|Eric Rhein, “The Order” (2006-2015). Courtesy of the artist and Pavel Zoubok Gallery, New York.|
Acclaimed poet Mark Doty responds to Eric Rhein’s exhibition “Ordained” at Pavel Zoubok Gallery.
Eric Rhein’s engaging exhibition at Pavel Zoubok Gallery makes an elegant argument about the shaping of a life’s work by the incredible pressures of the AIDS epidemic, the maelstrom of loss, change and struggle that has defined--in quite different ways--the lives of so many. Some of the oldest works in the show are photographs of Ken from 1996, and though I know nothing of Rhein’s life, these images seem portraits of a lover who is not well, their silvery black and white imbued with tenderness and sorrow. I recognize in them a quality of works of art that emerged from our community in the late 1980s and early 1990s, in photographs, video, poems and memoirs alike: they are at once personal and documentary. They are made out of the impulse to capture a face, a body, an aura while we can, but at the same time they turn outward, in an attempted cultural intervention. This, they seem to be saying to the world at large, is what you’re not seeing, the sorrow, dignity, beauty and suffering of these particular irreplaceable ones.
Rhein is known for his wire sculptures; the delicate outlines of leaves rendered in wire. Three of them here, each a remembrance of someone lost, echo his piece formerly displayed at GMHC, where a whole wall of them speaks to both the particularity of loss and the overwhelming character of those years when person after person vanished. They look like mysterious drawings, and each is framed with other elements, layers of paper, shadings that complicate the frame. They are somehow understated and strong at once; the leaf may just be an outline now, the ghost of its living self, but it is metal, and therefore strong, and its three-dimensional quality makes it feel present, asserting that it is here with us in the room.
Rhein strikes a note of hope in the video piece (“The Mountain: a memoir from 1991,” 1997) placed beside these. The screen is filled with a surface of moving water, a stream perhaps, shifting constantly while a likable, vulnerable speaker, a man (Rhein himself) who is HIV positive and has been avoiding sex because of it, tells us a story. He has met a man he really likes, and it seems the attraction is mutual. They have gone for a weekend together in the country, and find themselves standing closer to one another, desire quickening. But the speaker is in turmoil, because he has not told this new man his HIV status, and he fears what the consequence of disclosure will be. I won’t give away the outcome, but suffice to say the piece is not really about plot, but rather a loving examination of the vulnerability of the positive at that moment, and it is wonderful how the water we are looking at, as the monologue unfolds, suddenly suggests rushing blood cells, or viral activity.
The conversation those two guys would have today, of course, would be a very different one. Of course plenty of men are concerned with maintaining their negative status, but it is just as likely they might both be on PrEP, or both positive, or that they met online on BarebackRT. How many of us now are wound in knots at the prospect of telling a potential bedmate our status?
Rhein’s photographs, leaves and video are shown here with a fourth group of work: framed, intricate assemblages that refer to diagrams, early technical or scientific illustrations, and vitrines or retratos for the display of sacred objects. These have the feel of psychic souvenirs, objects built to contain and preserve memory, and perhaps to lift elements of memory into another realm by situating them, as Joseph Cornell did, within a space of their own. The title of one of these works, “The Order” (2006-2015), echoes the title of the exhibit as a whole, “Ordained.”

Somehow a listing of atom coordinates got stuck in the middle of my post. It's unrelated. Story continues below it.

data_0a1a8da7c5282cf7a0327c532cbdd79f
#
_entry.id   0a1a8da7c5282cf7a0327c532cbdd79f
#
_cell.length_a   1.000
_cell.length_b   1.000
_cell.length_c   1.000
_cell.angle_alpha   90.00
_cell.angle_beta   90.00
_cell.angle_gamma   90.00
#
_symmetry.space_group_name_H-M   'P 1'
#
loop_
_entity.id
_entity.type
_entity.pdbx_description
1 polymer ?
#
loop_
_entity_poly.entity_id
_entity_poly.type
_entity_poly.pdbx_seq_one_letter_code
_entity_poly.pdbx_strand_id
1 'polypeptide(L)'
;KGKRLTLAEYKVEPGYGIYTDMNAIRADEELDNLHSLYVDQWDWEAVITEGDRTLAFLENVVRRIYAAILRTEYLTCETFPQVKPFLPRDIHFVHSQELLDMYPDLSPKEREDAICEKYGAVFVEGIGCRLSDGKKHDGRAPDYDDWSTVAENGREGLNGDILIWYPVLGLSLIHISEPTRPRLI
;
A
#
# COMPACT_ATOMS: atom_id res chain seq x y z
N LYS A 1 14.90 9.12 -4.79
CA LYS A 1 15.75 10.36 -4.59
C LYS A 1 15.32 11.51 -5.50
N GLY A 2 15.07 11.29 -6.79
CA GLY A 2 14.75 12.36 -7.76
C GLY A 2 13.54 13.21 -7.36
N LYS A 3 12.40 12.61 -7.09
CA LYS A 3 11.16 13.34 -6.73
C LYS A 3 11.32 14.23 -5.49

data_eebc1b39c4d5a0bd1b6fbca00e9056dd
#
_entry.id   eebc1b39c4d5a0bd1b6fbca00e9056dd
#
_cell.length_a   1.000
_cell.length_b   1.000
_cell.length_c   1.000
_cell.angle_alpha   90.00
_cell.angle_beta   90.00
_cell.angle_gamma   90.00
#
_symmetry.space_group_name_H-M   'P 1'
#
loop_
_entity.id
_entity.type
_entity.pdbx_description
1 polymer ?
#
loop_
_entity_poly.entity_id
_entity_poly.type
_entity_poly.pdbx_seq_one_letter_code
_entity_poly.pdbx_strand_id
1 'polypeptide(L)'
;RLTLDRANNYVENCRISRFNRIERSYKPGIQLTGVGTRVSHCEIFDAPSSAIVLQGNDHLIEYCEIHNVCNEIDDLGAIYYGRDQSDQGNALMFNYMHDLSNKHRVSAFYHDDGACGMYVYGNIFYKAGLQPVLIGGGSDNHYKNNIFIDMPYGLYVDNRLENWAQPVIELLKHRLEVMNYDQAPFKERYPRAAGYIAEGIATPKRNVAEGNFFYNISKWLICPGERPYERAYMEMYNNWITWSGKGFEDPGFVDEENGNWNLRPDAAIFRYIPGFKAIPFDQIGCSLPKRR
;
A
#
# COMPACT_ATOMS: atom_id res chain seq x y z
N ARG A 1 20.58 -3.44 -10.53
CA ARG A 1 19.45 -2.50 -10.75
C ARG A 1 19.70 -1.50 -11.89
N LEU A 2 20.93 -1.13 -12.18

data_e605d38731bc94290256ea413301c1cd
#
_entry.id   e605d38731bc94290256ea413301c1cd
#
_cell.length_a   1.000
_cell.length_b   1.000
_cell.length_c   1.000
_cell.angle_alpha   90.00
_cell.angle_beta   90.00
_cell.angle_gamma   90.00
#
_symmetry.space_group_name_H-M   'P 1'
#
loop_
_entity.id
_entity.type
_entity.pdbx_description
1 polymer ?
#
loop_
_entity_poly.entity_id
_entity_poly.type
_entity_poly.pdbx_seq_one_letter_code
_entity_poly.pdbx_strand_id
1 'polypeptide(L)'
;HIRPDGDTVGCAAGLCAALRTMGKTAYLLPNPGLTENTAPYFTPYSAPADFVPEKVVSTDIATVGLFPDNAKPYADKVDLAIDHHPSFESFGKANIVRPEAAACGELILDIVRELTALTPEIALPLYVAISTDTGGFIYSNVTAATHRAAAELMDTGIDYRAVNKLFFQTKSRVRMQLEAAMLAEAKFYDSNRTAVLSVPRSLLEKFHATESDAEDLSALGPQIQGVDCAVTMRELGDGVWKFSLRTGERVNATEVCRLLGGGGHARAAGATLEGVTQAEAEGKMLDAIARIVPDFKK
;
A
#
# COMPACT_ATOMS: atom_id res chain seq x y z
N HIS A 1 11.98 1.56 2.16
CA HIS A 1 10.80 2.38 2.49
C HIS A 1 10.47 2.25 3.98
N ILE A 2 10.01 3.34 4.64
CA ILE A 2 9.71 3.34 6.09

That title feels right; there’s a contemplative aura to this show. To be ordained is, of course, to enter into "holy orders,’ but the term also refers to that which is dictated by authority or by the universe: an emperor may ordain, or, in a now old-fashioned way of talking about what happens, through no one’s intention or design, we used to say that fate or the powers that be ordain. The unreadable, Oscar Wilde said, is what occurs. In our time, fate has ordained 30 years of struggle with a virus that has reshaped the world. Like any disaster, it has been both an occasion of misery and a powerful force for the education of the spirit. Eric Rhein’s work is a lyrical chronicle of both that suffering and what it has to teach us.
Since the publication of his first volume of verse, Turtle, Swan, in 1987, Mark Doty has been recognized as one of the most accomplished poets in America. Hailed for his elegant, intelligent verse, Doty has often been compared to James Merrill, Walt Whitman and C.P. Cavafy. His syntactically complex and aesthetically profound free verse poems, odes to urban gay life, and quietly brutal elegies to his lover, Wally Roberts, have been hailed as some of the most original and arresting poetry written today. The recipient of numerous grants and fellowships, Doty has also won a number of prestigious literary awards, including the Whiting Writer’s Award, the T. S. Eliot Prize, the National Poetry Series, the Los Angeles Times Book Award, the National Book Critics’ Circle Award, the PEN/Martha Albrand Award for first nonfiction, and the National Book Award for Fire to Fire: New and Selected Poems (2008). A longtime resident of Provincetown, Massachusetts, Doty teaches at Rutgers University in New Jersey.